Scientists Have Calculated How Often To Be Screened For Cervical Cancer

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Scientists Have Calculated How Often To Be Screened For Cervical Cancer
Scientists Have Calculated How Often To Be Screened For Cervical Cancer

Video: Scientists Have Calculated How Often To Be Screened For Cervical Cancer

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Video: Behind the Science: Cervical Cancer Screening 2023, January
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Scientists have calculated how often to be screened for cervical cancer

A new study found that screening for cervical cancer should be done once every three years. With such a frequency, he is able to prevent most of the cases of this disease. More frequent screening has no additional benefit.

Scientists have calculated how often to be screened for cervical cancer
Scientists have calculated how often to be screened for cervical cancer

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A new study found that screening for cervical cancer should be done once every three years. With such a frequency, he is able to prevent most of the cases of this disease. More frequent screening has no additional benefit. The new data was published in the International Journal of Cancer.

“Cancer screening works. Most women who develop cervical cancer simply have not been screened or done too rarely,”said Professor Cosette Wheeler of the University of New Mexico, lead author of the study.

Scientists have compared rates of cancer incidence and screening data for cervical cancer (HPV-pap test, which detects abnormal cells and the content of human papillomavirus in them) in the US state of New Mexico. Scientists were able to analyze the history of screening of those women who developed cervical cancer.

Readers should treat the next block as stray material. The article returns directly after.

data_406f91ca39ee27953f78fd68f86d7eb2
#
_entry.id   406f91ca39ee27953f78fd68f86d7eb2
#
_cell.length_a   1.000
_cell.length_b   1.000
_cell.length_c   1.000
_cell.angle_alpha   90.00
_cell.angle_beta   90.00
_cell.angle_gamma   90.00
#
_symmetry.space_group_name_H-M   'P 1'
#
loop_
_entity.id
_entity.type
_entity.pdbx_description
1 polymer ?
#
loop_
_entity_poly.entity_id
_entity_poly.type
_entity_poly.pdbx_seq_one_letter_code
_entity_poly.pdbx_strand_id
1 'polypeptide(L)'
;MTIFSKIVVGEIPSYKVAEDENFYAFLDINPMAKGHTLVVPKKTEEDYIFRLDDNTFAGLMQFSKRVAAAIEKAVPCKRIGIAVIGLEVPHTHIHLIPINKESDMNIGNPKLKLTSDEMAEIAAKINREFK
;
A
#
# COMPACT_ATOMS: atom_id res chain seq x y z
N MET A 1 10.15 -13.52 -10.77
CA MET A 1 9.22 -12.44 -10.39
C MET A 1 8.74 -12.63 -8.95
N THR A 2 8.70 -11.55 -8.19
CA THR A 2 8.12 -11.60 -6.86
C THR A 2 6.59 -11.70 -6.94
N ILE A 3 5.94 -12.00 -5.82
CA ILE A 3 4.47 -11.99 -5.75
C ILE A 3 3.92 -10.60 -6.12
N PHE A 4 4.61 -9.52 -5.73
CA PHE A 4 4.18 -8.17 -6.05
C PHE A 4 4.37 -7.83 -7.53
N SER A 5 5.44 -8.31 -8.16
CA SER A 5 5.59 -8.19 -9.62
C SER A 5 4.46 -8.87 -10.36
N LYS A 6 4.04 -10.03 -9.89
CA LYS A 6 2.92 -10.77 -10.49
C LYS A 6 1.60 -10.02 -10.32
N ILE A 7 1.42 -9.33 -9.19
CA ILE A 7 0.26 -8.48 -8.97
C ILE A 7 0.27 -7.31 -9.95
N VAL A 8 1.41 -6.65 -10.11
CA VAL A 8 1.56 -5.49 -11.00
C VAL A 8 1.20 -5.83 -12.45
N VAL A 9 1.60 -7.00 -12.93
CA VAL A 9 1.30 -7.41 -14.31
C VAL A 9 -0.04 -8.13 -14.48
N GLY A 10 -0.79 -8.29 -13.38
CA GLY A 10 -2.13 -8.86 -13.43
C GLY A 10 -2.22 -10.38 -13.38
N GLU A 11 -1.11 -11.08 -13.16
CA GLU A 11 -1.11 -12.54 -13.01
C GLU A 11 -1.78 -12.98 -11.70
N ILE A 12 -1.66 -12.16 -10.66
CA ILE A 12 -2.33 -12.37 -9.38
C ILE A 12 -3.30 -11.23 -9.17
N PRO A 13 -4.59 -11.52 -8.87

The authors compared the incidence rates of cervical cancer in women of the same age, nationality, and similar places of residence (urban or rural). It turned out that 61% of women who did not have cervical cancer were screened within three years. Only 38% of women diagnosed with cancer were screened during the same time period.

Scientists have shown that women whose screening results are negative have a very low chance of developing cervical cancer within 3.5-5 years. Wheeler notes that HPV infections often go away on their own, but the immune system takes time to act.

The researchers concluded that more frequent screening does not provide additional benefits. The authors point out that the value of negative screening is enormous. He points out that the risk of metastatic cancer in the coming years is 80% lower, and local cancer by 50%.

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